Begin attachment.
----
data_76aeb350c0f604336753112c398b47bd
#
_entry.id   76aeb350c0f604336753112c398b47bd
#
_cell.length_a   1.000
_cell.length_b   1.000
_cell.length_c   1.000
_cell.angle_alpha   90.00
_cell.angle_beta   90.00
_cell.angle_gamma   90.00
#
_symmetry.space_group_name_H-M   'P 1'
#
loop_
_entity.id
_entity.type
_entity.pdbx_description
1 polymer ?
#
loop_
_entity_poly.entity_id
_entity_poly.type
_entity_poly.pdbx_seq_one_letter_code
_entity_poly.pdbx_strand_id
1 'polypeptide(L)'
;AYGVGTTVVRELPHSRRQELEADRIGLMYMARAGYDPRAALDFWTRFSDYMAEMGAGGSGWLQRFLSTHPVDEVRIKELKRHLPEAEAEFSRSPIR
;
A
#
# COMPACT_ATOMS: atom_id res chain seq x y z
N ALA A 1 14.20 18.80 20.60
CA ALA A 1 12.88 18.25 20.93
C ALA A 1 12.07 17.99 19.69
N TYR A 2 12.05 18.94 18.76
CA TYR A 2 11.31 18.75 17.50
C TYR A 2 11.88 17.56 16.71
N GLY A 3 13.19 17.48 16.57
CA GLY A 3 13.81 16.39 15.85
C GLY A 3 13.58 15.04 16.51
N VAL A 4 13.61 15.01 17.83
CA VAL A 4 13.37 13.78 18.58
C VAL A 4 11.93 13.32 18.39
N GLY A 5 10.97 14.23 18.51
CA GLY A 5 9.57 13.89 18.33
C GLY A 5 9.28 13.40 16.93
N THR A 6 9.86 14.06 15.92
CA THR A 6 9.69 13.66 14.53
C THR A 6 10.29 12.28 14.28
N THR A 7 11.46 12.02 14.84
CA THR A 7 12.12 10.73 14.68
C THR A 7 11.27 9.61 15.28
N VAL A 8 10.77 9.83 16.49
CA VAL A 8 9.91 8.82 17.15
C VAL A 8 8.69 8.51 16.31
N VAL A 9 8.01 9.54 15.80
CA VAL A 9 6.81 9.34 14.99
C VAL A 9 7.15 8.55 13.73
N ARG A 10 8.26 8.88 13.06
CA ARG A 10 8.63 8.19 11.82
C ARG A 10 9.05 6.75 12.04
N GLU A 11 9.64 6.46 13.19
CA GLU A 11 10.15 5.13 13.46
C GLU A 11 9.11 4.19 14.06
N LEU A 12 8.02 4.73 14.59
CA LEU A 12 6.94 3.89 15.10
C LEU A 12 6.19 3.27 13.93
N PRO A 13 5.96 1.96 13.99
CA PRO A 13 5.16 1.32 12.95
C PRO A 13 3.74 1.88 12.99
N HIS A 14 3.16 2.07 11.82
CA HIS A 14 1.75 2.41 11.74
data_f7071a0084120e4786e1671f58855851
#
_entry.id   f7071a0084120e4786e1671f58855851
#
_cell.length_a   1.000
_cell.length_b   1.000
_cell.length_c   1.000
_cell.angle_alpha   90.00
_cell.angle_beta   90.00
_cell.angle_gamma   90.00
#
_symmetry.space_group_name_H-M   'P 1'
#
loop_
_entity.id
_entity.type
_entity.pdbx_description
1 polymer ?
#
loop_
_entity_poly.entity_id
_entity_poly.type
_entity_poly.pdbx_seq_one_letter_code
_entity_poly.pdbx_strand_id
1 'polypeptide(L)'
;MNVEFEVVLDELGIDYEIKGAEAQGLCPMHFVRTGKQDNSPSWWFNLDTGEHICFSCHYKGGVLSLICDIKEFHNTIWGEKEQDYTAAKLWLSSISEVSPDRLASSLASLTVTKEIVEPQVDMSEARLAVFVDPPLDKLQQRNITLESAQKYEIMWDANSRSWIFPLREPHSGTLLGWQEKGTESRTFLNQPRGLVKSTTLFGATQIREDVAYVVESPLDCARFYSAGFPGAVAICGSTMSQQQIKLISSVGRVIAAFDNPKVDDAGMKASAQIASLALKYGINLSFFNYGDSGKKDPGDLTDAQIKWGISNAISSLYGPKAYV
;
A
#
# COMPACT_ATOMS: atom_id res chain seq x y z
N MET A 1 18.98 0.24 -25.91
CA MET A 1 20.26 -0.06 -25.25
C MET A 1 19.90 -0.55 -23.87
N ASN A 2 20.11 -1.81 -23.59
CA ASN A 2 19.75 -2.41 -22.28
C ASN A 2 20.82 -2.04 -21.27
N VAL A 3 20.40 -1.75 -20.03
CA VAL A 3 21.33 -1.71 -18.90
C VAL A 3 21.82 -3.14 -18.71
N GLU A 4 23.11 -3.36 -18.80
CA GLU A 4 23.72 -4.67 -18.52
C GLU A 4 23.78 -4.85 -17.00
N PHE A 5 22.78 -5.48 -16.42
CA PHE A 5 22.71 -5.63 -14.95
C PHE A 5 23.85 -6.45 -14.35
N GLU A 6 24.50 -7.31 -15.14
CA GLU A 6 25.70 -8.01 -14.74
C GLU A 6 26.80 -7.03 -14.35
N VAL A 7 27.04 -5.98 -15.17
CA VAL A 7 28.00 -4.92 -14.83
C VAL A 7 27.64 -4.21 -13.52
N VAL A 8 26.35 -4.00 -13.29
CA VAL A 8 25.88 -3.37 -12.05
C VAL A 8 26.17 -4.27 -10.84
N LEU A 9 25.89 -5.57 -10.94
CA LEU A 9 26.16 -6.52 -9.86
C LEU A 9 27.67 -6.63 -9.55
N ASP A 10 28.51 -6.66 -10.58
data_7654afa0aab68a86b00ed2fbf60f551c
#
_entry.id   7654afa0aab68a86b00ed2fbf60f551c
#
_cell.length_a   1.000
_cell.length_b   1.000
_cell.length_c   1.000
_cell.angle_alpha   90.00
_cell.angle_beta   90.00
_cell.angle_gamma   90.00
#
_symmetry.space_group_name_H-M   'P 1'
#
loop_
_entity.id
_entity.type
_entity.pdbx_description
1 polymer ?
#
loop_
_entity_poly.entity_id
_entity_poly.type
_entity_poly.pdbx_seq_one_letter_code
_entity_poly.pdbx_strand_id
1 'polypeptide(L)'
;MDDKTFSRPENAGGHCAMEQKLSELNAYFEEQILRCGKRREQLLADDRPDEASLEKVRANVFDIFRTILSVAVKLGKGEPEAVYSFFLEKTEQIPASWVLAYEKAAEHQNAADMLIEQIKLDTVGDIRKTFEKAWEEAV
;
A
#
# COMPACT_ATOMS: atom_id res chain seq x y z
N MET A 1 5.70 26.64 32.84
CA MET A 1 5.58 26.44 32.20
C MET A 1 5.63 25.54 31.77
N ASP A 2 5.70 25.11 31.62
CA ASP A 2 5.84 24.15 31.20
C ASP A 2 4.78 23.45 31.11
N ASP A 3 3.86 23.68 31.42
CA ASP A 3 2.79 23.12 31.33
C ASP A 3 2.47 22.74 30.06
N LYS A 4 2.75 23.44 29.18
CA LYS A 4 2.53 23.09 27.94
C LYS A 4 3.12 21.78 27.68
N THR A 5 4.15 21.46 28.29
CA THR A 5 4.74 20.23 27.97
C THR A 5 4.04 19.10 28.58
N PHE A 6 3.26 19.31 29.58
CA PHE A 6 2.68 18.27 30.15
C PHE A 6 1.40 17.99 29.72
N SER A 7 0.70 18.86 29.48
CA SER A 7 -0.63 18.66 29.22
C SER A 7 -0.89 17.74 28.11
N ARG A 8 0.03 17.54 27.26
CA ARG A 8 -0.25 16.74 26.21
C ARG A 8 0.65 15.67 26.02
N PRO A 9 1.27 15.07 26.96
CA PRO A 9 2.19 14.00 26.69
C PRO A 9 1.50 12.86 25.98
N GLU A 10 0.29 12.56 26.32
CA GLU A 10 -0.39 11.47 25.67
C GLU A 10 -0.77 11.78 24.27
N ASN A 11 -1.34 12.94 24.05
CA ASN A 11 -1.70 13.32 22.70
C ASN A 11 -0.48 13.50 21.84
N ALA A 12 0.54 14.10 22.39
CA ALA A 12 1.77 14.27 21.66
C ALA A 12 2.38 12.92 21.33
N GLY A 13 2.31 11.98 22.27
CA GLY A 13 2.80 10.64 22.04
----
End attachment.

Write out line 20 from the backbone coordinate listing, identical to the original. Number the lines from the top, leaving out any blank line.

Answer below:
loop_